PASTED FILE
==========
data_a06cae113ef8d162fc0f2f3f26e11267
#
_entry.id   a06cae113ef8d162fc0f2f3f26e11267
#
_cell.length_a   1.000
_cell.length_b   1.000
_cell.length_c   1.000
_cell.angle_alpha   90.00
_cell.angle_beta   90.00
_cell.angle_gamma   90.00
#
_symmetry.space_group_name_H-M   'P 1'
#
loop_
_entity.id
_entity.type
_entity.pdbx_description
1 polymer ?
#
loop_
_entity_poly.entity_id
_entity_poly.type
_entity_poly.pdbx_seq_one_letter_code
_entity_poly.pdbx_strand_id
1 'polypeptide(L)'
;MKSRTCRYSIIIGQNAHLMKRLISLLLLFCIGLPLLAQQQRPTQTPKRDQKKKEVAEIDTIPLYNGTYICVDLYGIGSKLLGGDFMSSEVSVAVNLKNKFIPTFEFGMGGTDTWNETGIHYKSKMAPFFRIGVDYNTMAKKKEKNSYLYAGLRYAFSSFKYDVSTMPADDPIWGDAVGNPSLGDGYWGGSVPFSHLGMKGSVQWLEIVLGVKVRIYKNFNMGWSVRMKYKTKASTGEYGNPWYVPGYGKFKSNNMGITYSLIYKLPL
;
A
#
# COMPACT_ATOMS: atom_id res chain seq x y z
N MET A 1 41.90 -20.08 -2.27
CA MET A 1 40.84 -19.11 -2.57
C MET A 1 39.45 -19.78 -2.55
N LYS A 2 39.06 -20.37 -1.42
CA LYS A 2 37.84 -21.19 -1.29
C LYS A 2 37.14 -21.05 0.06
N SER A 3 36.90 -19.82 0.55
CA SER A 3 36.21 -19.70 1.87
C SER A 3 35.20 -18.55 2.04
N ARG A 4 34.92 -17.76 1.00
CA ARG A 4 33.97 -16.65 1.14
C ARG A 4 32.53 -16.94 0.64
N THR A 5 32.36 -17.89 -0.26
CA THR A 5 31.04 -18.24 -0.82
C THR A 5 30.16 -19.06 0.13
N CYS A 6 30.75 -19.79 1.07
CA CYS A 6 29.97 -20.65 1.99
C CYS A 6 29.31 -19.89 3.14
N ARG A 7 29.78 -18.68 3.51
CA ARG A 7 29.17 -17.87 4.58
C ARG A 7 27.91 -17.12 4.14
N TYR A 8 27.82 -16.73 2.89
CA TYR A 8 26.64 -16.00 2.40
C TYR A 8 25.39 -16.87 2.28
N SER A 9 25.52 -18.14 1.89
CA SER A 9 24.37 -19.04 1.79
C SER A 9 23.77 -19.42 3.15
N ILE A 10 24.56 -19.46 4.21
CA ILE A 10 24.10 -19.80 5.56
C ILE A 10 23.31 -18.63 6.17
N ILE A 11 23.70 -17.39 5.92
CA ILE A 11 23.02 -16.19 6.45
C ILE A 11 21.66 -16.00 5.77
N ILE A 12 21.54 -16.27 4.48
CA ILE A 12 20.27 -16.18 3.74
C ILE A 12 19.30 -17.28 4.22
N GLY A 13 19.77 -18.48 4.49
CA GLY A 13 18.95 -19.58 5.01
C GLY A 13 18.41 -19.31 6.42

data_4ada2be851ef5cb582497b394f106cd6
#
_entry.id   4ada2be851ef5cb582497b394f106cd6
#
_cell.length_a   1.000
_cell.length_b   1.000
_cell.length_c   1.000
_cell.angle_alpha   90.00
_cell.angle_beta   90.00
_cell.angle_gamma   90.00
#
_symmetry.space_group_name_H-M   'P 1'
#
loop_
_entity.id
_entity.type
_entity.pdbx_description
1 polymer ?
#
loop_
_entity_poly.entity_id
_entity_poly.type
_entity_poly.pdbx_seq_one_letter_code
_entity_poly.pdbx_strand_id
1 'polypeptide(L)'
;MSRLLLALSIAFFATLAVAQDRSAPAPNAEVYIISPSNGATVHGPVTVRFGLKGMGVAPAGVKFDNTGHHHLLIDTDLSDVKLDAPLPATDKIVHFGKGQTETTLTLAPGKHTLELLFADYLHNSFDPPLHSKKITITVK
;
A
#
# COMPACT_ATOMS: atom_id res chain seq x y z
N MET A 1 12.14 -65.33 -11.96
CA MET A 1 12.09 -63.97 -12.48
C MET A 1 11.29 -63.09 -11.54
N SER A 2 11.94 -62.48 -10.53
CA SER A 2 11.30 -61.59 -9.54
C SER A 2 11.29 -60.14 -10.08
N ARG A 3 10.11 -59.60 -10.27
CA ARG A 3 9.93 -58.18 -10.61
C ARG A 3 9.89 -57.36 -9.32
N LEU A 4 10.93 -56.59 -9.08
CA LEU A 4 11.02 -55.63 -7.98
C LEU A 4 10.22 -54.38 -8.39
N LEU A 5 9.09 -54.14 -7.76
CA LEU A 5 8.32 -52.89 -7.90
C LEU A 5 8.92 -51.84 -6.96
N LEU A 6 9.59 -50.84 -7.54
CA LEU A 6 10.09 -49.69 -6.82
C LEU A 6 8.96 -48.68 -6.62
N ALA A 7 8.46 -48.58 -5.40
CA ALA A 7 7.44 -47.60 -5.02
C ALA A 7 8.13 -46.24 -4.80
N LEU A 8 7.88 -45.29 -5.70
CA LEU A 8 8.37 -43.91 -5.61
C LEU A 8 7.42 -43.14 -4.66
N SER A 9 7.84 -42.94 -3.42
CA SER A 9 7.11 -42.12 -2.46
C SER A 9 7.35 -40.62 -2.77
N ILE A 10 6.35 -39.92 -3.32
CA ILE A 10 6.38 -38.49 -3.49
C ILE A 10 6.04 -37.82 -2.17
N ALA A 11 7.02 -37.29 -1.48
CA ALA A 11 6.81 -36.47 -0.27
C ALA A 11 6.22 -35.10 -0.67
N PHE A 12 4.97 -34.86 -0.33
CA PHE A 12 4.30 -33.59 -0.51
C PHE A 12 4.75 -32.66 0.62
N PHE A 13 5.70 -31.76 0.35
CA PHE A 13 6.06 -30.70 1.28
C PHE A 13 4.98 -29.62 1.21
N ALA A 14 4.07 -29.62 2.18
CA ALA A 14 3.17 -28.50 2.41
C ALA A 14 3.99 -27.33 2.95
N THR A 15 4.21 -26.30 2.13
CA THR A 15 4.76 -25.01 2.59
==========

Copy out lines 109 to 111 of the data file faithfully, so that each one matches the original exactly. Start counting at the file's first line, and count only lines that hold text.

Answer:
N LEU A 4 10.93 -56.59 -9.08
CA LEU A 4 11.02 -55.63 -7.98
C LEU A 4 10.22 -54.38 -8.39